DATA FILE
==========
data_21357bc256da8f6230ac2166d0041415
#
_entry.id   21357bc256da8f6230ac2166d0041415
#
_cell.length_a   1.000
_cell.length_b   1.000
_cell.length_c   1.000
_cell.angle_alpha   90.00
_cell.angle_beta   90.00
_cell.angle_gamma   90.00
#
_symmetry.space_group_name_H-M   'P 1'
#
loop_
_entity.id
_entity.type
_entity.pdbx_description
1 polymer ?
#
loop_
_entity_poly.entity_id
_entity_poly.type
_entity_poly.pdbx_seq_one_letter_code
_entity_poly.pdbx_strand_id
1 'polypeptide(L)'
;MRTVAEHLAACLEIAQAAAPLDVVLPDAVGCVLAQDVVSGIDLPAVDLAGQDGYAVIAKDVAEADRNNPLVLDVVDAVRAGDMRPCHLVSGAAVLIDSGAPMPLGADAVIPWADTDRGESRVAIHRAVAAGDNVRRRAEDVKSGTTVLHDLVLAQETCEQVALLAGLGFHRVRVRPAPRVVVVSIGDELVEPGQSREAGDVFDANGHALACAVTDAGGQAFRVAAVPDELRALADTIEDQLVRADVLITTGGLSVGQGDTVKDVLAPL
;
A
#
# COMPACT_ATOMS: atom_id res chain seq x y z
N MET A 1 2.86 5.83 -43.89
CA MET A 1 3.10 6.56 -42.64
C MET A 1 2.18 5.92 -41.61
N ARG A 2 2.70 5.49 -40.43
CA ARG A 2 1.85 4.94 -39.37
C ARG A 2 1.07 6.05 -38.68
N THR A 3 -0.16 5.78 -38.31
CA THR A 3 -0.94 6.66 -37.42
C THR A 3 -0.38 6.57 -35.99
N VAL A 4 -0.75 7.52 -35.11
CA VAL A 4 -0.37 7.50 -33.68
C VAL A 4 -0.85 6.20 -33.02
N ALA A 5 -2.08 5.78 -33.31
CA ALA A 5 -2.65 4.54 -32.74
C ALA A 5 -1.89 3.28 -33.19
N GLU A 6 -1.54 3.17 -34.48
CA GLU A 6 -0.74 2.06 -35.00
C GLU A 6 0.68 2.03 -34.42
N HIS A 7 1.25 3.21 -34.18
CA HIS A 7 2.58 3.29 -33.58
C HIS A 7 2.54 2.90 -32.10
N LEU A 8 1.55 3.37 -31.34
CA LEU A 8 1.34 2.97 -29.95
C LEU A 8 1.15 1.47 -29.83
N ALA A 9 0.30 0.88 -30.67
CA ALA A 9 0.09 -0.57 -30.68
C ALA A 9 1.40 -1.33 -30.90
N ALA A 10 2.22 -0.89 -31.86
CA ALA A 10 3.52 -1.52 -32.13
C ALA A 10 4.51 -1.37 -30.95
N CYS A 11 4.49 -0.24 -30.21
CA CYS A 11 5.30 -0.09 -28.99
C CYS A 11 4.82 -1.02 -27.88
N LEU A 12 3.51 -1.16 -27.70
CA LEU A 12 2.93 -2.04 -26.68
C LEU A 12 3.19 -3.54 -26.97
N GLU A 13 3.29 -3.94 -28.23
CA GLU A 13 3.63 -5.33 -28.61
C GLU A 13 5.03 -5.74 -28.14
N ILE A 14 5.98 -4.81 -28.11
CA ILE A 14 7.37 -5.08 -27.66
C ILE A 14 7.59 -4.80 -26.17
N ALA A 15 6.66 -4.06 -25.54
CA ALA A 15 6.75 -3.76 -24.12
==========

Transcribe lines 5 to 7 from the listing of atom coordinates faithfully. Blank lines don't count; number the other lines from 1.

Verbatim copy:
_cell.length_a   1.000
_cell.length_b   1.000
_cell.length_c   1.000